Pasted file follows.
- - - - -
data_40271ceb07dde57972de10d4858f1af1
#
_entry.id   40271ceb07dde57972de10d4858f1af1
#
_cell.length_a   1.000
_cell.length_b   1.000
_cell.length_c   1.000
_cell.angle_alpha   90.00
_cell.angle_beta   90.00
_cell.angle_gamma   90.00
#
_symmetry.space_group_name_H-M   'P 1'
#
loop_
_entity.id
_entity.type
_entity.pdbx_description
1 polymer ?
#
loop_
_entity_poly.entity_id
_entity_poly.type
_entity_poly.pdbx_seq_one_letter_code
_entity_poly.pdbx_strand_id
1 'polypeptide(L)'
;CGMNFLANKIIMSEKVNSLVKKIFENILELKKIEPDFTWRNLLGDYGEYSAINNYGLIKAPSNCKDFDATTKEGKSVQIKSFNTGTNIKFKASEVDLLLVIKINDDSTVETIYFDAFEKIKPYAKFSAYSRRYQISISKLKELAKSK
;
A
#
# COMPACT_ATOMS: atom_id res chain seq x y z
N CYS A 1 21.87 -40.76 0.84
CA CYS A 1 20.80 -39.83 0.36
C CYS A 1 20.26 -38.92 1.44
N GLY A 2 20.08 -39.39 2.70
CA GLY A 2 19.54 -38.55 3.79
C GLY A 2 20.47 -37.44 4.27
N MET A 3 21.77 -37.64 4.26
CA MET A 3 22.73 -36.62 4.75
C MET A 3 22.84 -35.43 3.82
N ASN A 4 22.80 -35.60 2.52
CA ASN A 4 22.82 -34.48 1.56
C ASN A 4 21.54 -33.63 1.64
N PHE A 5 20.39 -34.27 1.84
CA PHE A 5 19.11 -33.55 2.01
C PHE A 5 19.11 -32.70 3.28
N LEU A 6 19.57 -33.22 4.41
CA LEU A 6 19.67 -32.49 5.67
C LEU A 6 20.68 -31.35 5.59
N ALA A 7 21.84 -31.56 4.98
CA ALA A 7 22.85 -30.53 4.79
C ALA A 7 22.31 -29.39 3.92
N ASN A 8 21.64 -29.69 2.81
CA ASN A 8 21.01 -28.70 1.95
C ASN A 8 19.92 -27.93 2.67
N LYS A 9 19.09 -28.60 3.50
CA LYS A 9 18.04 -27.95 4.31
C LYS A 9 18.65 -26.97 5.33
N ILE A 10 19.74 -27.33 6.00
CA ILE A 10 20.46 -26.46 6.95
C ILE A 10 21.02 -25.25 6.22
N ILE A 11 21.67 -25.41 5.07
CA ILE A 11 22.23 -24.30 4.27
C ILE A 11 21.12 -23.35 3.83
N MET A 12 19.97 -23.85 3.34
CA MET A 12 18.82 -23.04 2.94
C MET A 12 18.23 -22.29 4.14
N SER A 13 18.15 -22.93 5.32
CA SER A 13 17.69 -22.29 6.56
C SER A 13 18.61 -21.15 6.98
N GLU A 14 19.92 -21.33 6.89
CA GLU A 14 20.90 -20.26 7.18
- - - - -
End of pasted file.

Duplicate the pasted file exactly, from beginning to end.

data_40271ceb07dde57972de10d4858f1af1
#
_entry.id   40271ceb07dde57972de10d4858f1af1
#
_cell.length_a   1.000
_cell.length_b   1.000
_cell.length_c   1.000
_cell.angle_alpha   90.00
_cell.angle_beta   90.00
_cell.angle_gamma   90.00
#
_symmetry.space_group_name_H-M   'P 1'
#
loop_
_entity.id
_entity.type
_entity.pdbx_description
1 polymer ?
#
loop_
_entity_poly.entity_id
_entity_poly.type
_entity_poly.pdbx_seq_one_letter_code
_entity_poly.pdbx_strand_id
1 'polypeptide(L)'
;CGMNFLANKIIMSEKVNSLVKKIFENILELKKIEPDFTWRNLLGDYGEYSAINNYGLIKAPSNCKDFDATTKEGKSVQIKSFNTGTNIKFKASEVDLLLVIKINDDSTVETIYFDAFEKIKPYAKFSAYSRRYQISISKLKELAKSK
;
A
#
# COMPACT_ATOMS: atom_id res chain seq x y z
N CYS A 1 21.87 -40.76 0.84
CA CYS A 1 20.80 -39.83 0.36
C CYS A 1 20.26 -38.92 1.44
N GLY A 2 20.08 -39.39 2.70
CA GLY A 2 19.54 -38.55 3.79
C GLY A 2 20.47 -37.44 4.27
N MET A 3 21.77 -37.64 4.26
CA MET A 3 22.73 -36.62 4.75
C MET A 3 22.84 -35.43 3.82
N ASN A 4 22.80 -35.60 2.52
CA ASN A 4 22.82 -34.48 1.56
C ASN A 4 21.54 -33.63 1.64
N PHE A 5 20.39 -34.27 1.84
CA PHE A 5 19.11 -33.55 2.01
C PHE A 5 19.11 -32.70 3.28
N LEU A 6 19.57 -33.22 4.41
CA LEU A 6 19.67 -32.49 5.67
C LEU A 6 20.68 -31.35 5.59
N ALA A 7 21.84 -31.56 4.98
CA ALA A 7 22.85 -30.53 4.79
C ALA A 7 22.31 -29.39 3.92
N ASN A 8 21.64 -29.69 2.81
CA ASN A 8 21.01 -28.70 1.95
C ASN A 8 19.92 -27.93 2.67
N LYS A 9 19.09 -28.60 3.50
CA LYS A 9 18.04 -27.95 4.31
C LYS A 9 18.65 -26.97 5.33
N ILE A 10 19.74 -27.33 6.00
CA ILE A 10 20.46 -26.46 6.95
C ILE A 10 21.02 -25.25 6.22
N ILE A 11 21.67 -25.41 5.07
CA ILE A 11 22.23 -24.30 4.27
C ILE A 11 21.12 -23.35 3.83
N MET A 12 19.97 -23.85 3.34
CA MET A 12 18.82 -23.04 2.94
C MET A 12 18.23 -22.29 4.14
N SER A 13 18.15 -22.93 5.32
CA SER A 13 17.69 -22.29 6.56
C SER A 13 18.61 -21.15 6.98
N GLU A 14 19.92 -21.33 6.89
CA GLU A 14 20.90 -20.26 7.18